The silence or overexpression of ST8SIA4 reversed the effect of miR-181c on drug resistance.

Figure 5: The silence or overexpression of ST8SIA4 reversed the effect of miR-181c on drug resistance. A, C. Western blotting analysis of the protein levels of ST8SIA4 in cells transfected with specific ST8SIA4-shRNA or ST8SIA4, respectively. (B) ST8SIA4 silencing reversed the drug resistance caused by the downregulation of miR-181c in K562 cells (*p<0.05). D. Re-expression of ST8SIA4 could antagonize miR-181c mediated chemo-sensitivity in K562/ADR cells (*p<0.05).

MiR-181c regulates chemoresistance via ST8SIA4 dependent PI3K/AKT signaling pathway

It has been reported that inhibition of PI3K/AKT signaling has proven to be an efficient way to attenuate the resistance of chemotherapy [36]. Our previous results showed that PI3K/AKT pathway is activated in K562/ADR cells compared with its parental cells K562, and ST8SIA4 was positive regulators of PI3K/AKT pathway. In present study, given that the expression of ST8SIA4 was down-regulated by miR-181c in CML cells (Figure 4), we further investigated whether dysregulation miR-181c altered the activation of PI3K/AKT pathway. As shown in Figure 6A, a significant increase in PI3K p110α, phospho-Akt 308, phospho-Akt 473 and NF-κB protein was observed when miR-181c was inhibited in K562 cells. By contrast, there was no change in the total amount of Akt protein, demonstrating a truedecrease in phosphorylation status. In addition, after overexpression of miR-181c in K562/ADR cells, we observed a noticeable decrease in protein expression of PI3K110α, p-Akt 308, p-Akt 473 and NF-κB (Figure 6B). Together, the data confirmed that augmented PI3K/AKT pathway expression accompanying miR-181c deficiency was also associated with activation of PI3K/AKT.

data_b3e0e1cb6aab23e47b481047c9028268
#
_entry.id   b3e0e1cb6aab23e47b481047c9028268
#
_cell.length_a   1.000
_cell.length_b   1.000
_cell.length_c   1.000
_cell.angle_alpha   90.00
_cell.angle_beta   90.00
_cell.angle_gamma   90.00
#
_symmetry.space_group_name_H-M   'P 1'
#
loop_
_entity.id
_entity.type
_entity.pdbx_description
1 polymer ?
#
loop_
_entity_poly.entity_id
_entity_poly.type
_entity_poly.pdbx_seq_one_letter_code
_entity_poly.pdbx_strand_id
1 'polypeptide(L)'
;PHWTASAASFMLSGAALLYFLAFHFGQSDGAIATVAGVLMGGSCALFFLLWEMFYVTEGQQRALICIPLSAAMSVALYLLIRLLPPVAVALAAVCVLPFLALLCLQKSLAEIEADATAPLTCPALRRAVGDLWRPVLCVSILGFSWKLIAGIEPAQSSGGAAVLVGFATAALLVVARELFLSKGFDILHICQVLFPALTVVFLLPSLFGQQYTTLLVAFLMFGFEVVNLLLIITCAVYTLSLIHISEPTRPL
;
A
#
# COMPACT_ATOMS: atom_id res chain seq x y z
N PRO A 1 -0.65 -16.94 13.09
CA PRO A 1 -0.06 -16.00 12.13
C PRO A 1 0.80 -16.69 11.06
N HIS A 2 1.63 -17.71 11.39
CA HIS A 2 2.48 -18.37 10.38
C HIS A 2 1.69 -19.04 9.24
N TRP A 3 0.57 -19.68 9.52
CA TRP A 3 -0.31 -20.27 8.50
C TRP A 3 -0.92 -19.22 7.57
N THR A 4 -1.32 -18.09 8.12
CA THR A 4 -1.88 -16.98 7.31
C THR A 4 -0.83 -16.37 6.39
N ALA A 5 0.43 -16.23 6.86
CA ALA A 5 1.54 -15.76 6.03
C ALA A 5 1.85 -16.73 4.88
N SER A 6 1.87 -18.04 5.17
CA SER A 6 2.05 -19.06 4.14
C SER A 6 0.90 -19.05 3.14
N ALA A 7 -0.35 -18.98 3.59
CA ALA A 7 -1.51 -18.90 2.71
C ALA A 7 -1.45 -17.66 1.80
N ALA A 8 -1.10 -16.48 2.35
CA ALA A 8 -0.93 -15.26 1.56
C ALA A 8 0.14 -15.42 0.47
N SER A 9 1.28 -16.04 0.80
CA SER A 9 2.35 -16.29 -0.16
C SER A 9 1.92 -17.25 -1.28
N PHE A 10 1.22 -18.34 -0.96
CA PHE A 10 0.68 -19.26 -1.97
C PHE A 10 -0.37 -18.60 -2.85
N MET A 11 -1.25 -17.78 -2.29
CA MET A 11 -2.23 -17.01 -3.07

Downregulation of miR-181c activated PI3K/AKT signaling.